Editorial: Youth Synod Goes Forward, Seemingly Headed on a Wide and Dangerous Path
It’s underway. Despite Archbishop Chaput’s call for a delay or cancellation—which the Newman Society supported—the Synod on Young People, the Faith, and Vocational Discernment is proceeding in Rome.
We have grave concerns that too many Synod organizers and gadflies with the ears of powerful officials are using it to advance their agenda to dilute Church teachings and, instead of calling young people to join the Church on the narrow path to Christ, are plotting to have the Church move to meet them on the secular world’s easy, wide path.
How so? By seemingly discarding centuries of wisdom about formation and how to evangelize young people under the guise of offering a listening ear, “meeting them where they are,” and attention to “practical realities,” which would appear to be code for giving in to worldly concerns.
But isn’t that precisely what has brought about today’s crisis in the Church?
Accompanying young people down the secular world’s wide path is not the way to God. Permissiveness and dependence on human relationships is tempting, but it is treacherous and full of deceivers, thieves, and (yes) predators who strive to ruin souls. Young people don’t need the Church to walk with them on this dangerous path, they need to the Church to show them the way to Christ!
Christ’s way is the narrow path. It is Truth, and it is hard, except for God’s grace and mercy. A formation that gives young people the tools, knowledge, and moral discipline to help carry the Cross is the true path of holiness.
Synod organizers don’t seem to believe this is possible today. But they only need look at thriving parishes with traditional devotions, the growing Catholic homeschool movement, the examples of faithful Catholic schools like those recognized by the Society’s Catholic Education Honor Roll, and, of course, the counter-cultural Newman Guide colleges that take their Catholic identity seriously.
These places prove that the traditional way of forming young people works! This is precisely why The Newman Society proposes faithful Catholic education as the best response to the “contemporary ‘crisis of truth’ [that] is rooted in a ‘crisis of faith,’” as Pope Benedict explained to American Catholic educators 10 years ago.
It is a shame that the organizers of the Synod ignore this success.
Bad Timing, Bad Direction
And it’s hard to imagine a worse time for the world’s bishops to gather for a Synod on Young People.
Too many Church leaders have demonstrated an appalling lack of concern for the safety of children and young adults from predator priests and bishops. How do the Synod fathers assure parents, educators, youth ministers, and others that they speak with authority—the authority of Christ—if key Synod participants and even Pope Francis himself will not respond forthrightly and decisively to the scandals and accusations that have rocked the Faithful?
Moreover, as The Cardinal Newman Society and others like the intrepid Robert Royal have warned for months, the Synod organizers seem disinterested in taking the necessary steps to bring the authentic Truth of our Faith to young people.
Our reports on the Youth Synod’s preparatory documents have exposed serious flaws in the Synod organizers’ favored approaches of attending to youthful desires and permissive “accompaniment.”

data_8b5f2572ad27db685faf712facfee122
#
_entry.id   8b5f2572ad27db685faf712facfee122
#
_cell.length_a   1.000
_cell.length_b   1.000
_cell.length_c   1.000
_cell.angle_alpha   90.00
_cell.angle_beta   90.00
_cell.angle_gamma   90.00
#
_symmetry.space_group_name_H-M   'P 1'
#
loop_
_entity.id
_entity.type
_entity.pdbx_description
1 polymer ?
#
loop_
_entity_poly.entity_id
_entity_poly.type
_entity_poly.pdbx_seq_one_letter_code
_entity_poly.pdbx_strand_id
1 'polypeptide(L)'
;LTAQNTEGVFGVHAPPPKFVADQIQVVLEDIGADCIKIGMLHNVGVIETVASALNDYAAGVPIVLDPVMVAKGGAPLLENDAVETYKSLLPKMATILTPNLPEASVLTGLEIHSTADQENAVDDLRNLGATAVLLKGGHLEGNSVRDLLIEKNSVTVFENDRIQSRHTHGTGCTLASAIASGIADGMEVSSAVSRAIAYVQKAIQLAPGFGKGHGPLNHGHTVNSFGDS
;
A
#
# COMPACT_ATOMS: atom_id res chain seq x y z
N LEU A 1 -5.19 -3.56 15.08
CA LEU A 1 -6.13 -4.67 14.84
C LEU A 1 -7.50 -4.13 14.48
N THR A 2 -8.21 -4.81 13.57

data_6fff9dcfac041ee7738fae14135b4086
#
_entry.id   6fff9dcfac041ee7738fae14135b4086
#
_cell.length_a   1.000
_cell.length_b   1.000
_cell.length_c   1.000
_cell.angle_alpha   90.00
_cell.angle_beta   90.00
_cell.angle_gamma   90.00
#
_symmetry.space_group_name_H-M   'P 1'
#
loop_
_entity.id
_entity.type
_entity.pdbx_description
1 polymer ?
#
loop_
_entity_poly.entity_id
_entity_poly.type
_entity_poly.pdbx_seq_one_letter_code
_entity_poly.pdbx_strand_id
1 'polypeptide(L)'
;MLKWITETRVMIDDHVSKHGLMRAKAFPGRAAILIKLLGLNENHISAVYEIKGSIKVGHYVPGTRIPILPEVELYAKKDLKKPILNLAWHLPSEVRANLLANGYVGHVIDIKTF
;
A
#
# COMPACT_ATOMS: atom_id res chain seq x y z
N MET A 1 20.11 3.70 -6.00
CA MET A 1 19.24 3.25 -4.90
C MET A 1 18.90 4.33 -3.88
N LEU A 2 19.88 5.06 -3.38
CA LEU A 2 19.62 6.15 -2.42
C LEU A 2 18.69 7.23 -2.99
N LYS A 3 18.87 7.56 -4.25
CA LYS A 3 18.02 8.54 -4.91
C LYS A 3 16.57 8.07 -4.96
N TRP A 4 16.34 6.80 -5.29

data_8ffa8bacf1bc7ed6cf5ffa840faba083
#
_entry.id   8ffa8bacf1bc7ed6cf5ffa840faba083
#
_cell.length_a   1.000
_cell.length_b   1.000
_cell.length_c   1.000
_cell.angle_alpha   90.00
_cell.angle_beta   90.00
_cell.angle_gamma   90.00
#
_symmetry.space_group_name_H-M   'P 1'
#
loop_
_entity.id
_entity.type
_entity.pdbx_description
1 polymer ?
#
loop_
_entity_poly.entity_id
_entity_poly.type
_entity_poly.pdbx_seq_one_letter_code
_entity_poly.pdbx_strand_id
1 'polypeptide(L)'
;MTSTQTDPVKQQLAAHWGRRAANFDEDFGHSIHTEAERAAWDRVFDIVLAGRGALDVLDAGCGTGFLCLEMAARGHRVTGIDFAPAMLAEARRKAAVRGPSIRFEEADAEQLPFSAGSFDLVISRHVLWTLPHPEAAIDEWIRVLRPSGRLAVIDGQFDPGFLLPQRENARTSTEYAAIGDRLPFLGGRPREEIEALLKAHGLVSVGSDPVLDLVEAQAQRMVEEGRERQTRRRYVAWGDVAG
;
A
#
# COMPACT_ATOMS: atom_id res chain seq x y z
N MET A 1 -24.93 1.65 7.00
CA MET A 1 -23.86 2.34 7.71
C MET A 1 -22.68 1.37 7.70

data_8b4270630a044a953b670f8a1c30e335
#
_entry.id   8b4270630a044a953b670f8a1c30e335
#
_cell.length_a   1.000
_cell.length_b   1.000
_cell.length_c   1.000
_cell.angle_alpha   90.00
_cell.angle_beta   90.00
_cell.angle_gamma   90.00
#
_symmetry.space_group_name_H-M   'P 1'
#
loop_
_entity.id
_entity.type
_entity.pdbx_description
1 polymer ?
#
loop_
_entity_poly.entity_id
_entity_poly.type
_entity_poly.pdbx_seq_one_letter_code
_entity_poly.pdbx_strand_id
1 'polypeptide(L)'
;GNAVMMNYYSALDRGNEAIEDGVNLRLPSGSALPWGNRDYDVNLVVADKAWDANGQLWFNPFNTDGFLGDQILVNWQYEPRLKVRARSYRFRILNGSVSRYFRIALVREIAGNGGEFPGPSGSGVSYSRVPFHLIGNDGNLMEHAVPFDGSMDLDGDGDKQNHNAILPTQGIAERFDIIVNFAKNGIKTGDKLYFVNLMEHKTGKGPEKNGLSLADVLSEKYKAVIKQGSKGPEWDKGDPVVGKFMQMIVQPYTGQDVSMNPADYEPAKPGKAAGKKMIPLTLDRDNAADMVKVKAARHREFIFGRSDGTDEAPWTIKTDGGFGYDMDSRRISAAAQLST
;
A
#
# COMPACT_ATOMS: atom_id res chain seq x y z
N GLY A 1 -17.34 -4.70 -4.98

But even a cursory glance at the Instrumentum Laboris, or working document, for the Synod exposes a social-progressive mindset that clouds the importance of Christian formation. The document seems more about “taking care of young people” than teaching them Truth.
The “realities” for young people that are considered by the Synod’s working document include globalization and diversity, social and economic inequalities, war and violence, injustice and exploitation, jobs and unemployment, intergenerational relationships, digital media, sports and entertainment, immigration, and so on.
To the extent that sexuality is discussed, there is no sense of crisis. Instead, the document seeks more “practical” conversation about fundamental teachings on sexuality.
Education gets far too little attention. When it is discussed, it is primarily in the secular context of academics and career, not with the mission of evangelization.
Narrow Path Forward
We hope that some of the faithful bishops attending the Synod, and there are a number of them, are able to redirect the discussions and outcome. But assuming that not much good will come out of it regarding effectively leading young people away from the secular world’s siren call, families—in partnership with faithful educators and trusted priests and bishops—must go all-in on the renewal of Catholic education.
A renewal of Catholic education—by which we mean the Christian formation of young people in the home and in schools—is critical to the renewal of the Church’s mission of evangelization.
The disastrous results of prior generations’ rebellion against authority and moral discipline—against Truth itself—have reached a culmination in the horrific scandals among so many unfaithful priests and bishops. At least, we hope and pray this is the turning point.
Now is the time when our message of fidelity and responsible formation can resonate. It is for this reason that now—in our 25th anniversary year—the Newman Society is refocusing and redoubling our efforts on recognizing faithful Catholic education and holding it out as a model for the Church.
By setting more and more young Catholics on the narrow path, the true Way of Christ, we will once again see the heroism and the holiness of the saints. And by their example, and by the sacrifice of true educators, and with God’s grace, we will see the renewal of the Church and Catholic life.